Sh’moneh Esrei — eighteen benedictions. So important in Judaism, simply called “the prayer,” haTefillah.
Those reciting it face Israel. Those in Israel face Jerusalem. Those in Jerusalem face the temple. If you’re not sure which way to face, the rabbis say, direct your heart toward God.
The prayer is also known as the Amidah, the Standing Prayer. We stand while reciting it out of respect. We pray it with our feet together. This is to help us remain at attention.
We take three steps forward and bow at the beginning. This is to DRAW NEAR to the Holy One. We take three steps back at the end. This is to WITHDRAW after we have completed our petitions.
There is not just one form of the Amidah. The one we pray on Shabbat is shorter. The middle petitions are replaced by a shorter section.
What better topic than to muse on the meaning of the greatest prayer in Judaism? For non-Jews, I hope this series will illuminate the beauty of Jewish prayer, a beauty which is sadly underestimated in much Christian opinion. For Messianic Jews, I hope this series will help you grow into an appreciation for a prayer tradition sadly underestimated in Messianic Judaism as well.
The Amidah has nineteen benedictions, since one was added later. It is still called the Sh’moneh Esrei, meaning eighteen benedictions.
The first three benedictions are praise. Rabbi Hanina said, “It resembles a servant who praises his master.”
The middle thirteen are petitions. Rabbi Hanina said, “It resembles a servant requesting some gift from his master.”
The last three are thanksgivings. Rabbi Hanina said, “It resembles a servant who has received his gift and takes his leave.”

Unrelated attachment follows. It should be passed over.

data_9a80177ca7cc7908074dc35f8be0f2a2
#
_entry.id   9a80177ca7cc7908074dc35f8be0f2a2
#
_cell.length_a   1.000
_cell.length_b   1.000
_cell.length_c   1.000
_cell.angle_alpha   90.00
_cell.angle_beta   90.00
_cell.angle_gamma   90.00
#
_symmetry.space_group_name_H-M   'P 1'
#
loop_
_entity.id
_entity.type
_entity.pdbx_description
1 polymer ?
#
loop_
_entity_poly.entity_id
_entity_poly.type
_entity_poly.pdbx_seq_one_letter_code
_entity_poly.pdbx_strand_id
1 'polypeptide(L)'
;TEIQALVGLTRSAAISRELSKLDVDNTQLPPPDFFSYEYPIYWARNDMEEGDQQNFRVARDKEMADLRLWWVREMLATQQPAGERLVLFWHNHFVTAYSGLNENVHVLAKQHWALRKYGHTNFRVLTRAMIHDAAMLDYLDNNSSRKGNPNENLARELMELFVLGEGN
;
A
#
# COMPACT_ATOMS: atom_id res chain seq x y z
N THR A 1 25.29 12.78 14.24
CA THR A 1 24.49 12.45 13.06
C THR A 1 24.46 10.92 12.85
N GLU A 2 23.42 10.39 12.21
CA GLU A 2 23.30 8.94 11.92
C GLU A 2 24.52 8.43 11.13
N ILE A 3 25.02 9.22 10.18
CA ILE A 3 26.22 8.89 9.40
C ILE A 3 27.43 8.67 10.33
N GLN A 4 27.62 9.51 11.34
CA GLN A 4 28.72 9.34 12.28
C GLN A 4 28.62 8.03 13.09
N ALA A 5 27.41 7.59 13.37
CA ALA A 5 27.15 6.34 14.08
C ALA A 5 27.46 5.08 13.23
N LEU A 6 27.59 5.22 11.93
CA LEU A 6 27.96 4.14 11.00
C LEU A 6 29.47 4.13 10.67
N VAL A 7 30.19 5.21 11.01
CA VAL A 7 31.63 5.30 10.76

The Amidah is recited silently, but with the lips moving. The tradition is to pray it so you can distinguish the words you are speaking but your neighbor cannot. It is a kind of mumbling. It is a mumbled prayer, like the prayer of Hannah in 1 Samuel:
As she continued praying before the Lord, Eli observed her mouth. Hannah was speaking in her heart; only her lips moved, and her voice was not heard. Therefore Eli took her to be a drunken woman. And Eli said to her, “How long will you go on being drunk? Put away your wine from you.” But Hannah answered, “No, my lord, I am a woman troubled in spirit. I have drunk neither wine nor strong drink, but I have been pouring out my soul before the Lord. Do not regard your servant as a worthless woman, for all along I have been speaking out of my great anxiety and vexation.” Then Eli answered, “Go in peace, and the God of Israel grant your petition that you have made to him.” -1 Samuel 1:12-17
If you have ever prayed with a minyan, a group of Jewish men (and in some places women), you have experienced the silent Amidah. Throughout the room there are groanings, mumbling sounds. Those swaying and concentrating get louder and softer in a kind of rhythm. Throughout the room there are indistinguishable or barely distinguishable words.
I don’t know about anyone else, but I picture Hebrew words and phrases rising above the minyan and floating up into the heavens. I can almost see the prayers more than I hear them.
These groanings are the words of the needy. They are the prayers of the desperate. They are the prayers of Hannah replayed thousands of years later. All Israel is connected by prayer, and especially by the praying of the Amidah.
If you haven’t prayed this prayer in a minyan, what can I say? Go and learn.